• My Nguyen outlines what we need to know about ergonomics to stay healthy while riding a desk all day. Desk, monitor, keyboard, mouse, chair, and regular movement – all important!
  • Sara McCord considers the pros and cons of deleting LinkedIn connections you don’t actually know.


Five Boxes, Three Ways

I read a lot of articles every week in curating these round-ups, and not all of the content is produced by project managers. Probably less than half, most weeks. I see a lot of excellent content from non-project managers, and a lot of gibberish, in about the same ratio that I see from project managers. Not everyone shares the same understanding of project management methodologies, even among the practitioners. I typically use the general classifications “Established” or “Traditional” methods and “Agile” methods while some folks refer to a methodology called “Waterfall.” So, in an effort to over-simplify these three commonly referenced methodologies, I’d like to show five boxes, three different ways.

This first version is frequently referred to as “waterfall.” Back in the 80’s, there were a few projects that were actually run in a fashion similar to this. Most failed, because you have to monitor while executing, or you don’t catch the errors until it’s too expensive to correct them. Ever seen that poster of two teams, building a bridge from opposite shores of a river, getting to the middle and suddenly realizing that they’re not matching up? Yeah, like that.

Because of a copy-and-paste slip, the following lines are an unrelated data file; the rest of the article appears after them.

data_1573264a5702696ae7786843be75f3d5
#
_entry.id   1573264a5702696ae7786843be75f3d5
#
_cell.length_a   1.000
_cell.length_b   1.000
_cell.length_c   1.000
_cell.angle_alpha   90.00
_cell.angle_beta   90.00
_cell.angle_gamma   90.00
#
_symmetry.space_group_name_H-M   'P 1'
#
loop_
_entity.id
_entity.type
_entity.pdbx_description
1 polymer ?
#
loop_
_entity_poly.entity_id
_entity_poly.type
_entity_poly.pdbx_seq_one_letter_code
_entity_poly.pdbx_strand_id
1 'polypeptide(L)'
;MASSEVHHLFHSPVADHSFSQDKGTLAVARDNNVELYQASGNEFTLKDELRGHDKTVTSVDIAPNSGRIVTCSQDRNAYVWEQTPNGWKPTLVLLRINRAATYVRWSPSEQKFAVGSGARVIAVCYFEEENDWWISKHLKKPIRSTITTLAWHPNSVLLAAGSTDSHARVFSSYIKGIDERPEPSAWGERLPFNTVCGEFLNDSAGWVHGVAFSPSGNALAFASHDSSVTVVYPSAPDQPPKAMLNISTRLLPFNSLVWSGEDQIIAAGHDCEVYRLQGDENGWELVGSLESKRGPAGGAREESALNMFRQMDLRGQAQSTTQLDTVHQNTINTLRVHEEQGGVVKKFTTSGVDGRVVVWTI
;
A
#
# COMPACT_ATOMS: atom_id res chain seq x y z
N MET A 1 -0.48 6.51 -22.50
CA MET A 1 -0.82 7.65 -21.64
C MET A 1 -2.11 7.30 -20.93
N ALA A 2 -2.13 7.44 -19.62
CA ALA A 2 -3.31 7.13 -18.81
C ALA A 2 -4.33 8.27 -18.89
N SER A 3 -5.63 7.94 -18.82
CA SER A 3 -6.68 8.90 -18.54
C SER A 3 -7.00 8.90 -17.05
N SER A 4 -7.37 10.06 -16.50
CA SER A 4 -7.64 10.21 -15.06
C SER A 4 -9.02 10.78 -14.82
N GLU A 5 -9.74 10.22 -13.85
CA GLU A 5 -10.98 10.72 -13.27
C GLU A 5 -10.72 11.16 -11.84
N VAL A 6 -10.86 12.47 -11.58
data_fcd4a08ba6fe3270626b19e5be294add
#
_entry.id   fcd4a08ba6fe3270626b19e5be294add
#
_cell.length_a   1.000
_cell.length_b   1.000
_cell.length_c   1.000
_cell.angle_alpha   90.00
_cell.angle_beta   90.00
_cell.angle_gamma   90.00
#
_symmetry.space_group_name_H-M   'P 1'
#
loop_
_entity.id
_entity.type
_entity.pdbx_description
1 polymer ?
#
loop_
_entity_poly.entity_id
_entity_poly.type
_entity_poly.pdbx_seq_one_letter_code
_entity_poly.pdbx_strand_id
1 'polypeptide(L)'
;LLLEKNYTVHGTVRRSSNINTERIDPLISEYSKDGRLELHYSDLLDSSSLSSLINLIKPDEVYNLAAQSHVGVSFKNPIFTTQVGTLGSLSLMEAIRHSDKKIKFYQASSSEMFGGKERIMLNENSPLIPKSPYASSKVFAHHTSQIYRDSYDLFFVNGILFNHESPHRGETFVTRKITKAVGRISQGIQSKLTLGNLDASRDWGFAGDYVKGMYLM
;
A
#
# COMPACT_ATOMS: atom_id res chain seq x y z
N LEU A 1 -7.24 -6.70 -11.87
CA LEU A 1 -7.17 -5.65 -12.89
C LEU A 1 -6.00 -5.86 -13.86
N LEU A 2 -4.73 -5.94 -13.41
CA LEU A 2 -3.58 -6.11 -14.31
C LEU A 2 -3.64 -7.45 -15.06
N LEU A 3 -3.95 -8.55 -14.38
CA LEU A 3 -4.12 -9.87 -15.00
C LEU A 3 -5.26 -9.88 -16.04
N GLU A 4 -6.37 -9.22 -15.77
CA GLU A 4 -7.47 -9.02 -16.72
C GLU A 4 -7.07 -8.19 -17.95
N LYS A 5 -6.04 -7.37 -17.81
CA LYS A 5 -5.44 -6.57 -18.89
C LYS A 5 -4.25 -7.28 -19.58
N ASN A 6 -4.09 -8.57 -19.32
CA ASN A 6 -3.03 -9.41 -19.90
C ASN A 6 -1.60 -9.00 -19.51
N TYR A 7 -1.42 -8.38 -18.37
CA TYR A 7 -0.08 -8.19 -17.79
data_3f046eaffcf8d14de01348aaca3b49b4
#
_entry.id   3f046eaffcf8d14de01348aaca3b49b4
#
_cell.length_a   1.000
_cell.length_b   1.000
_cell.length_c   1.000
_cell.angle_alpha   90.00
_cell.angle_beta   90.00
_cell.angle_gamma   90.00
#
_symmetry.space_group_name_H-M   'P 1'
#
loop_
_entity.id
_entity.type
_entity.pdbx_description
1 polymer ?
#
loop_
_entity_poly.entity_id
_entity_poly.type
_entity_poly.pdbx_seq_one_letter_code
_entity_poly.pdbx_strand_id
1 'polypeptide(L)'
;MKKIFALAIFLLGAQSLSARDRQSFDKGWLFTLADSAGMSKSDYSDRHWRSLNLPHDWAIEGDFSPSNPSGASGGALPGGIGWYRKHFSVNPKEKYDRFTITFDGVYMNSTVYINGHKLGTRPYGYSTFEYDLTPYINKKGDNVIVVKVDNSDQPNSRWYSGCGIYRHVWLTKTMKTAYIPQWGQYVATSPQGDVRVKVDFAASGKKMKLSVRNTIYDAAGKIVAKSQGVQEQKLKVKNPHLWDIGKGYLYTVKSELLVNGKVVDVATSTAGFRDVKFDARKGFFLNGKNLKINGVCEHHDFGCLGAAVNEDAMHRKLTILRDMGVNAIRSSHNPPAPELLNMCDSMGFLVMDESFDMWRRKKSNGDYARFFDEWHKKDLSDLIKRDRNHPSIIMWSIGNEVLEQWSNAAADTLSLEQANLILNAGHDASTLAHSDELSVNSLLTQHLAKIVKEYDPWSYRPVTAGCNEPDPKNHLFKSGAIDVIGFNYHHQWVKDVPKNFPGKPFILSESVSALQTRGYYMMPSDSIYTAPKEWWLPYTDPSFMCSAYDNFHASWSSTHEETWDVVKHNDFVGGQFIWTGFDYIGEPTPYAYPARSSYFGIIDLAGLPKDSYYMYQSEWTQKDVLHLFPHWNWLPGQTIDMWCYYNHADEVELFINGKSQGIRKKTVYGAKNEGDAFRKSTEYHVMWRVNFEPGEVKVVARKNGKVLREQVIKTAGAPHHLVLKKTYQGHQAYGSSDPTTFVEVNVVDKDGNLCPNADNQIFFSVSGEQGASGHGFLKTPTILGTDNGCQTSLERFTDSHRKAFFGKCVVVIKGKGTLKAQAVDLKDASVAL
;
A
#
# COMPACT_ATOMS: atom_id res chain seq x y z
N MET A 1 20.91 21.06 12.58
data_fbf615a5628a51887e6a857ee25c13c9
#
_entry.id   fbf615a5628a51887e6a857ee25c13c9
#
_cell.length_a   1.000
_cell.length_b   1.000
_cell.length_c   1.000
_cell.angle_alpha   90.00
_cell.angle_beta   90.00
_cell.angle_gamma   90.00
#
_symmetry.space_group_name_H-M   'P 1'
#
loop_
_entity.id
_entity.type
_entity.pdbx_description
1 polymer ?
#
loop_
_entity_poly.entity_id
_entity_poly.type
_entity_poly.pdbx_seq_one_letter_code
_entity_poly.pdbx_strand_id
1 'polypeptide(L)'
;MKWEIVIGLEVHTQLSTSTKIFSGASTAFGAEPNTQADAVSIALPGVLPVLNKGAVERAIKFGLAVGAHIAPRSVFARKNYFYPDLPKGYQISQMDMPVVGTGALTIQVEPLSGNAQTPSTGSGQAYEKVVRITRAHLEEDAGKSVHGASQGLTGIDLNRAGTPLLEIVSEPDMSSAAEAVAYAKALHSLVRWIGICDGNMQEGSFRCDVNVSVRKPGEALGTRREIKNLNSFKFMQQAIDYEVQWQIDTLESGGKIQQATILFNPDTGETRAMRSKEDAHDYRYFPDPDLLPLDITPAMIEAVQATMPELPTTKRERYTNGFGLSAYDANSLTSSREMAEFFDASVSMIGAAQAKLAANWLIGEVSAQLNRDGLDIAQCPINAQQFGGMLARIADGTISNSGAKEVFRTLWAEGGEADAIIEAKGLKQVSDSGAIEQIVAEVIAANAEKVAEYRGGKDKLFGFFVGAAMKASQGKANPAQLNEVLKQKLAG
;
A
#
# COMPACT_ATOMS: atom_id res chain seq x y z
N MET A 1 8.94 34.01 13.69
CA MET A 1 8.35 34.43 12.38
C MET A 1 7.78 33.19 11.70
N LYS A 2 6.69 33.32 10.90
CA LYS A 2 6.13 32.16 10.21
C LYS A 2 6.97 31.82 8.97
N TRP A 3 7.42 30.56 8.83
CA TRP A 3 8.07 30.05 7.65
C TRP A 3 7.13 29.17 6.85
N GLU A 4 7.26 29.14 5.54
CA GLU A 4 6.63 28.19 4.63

The second version is the way most projects have been managed for the last few decades: complete the planning stage, and then move on to execution, while monitoring the process and quality as you go. This is especially critical in civil engineering projects, like the apocryphal bridge, but also for those where compliance with some external protocols or requirements is required, or where powerful stakeholders have to be satisfied, or where a lot of sub-contractors, inspectors, or other contributors are involved.


These days, many projects are being run using Agile methods: plan enough to begin execution, monitor more-or-less continuously, and re-plan based on what you learn as you go. This is great for certain kinds of software and consumer product development projects; not so much for civil engineering, pharmaceutical development, and other projects where the product will have a lot of potentially catastrophic failure modes and a very long life.












Note that the contents of the boxes have not changed. Poor execution will doom a project, no matter what else is going on. Initiating the wrong project or starving the right one for resources will generate a negative ROI, no matter how you manage it. And failing to monitor scope, schedule, cost, quality, and the mood of the stakeholders will burn any project to the ground. Simply re-arranging the boxes, like re-arranging the deck chairs on the Titanic, won’t change the outcome. But there will always be people who want to try.

Non-Utilitarian Metrics

My new post at AITS was published this morning. After my usual wise-ass opening, I provide three examples of poor project management metrics and how they were presented, and conclude with a few summary principles for collecting actionable data and presenting it clearly. I’m pretty sure I can squeeze out a few more articles like this, but it would be great to have some input from other project managers and portfolio managers. Leave a comment here or at AITS, and share a story I can repeat. With attribution, of course.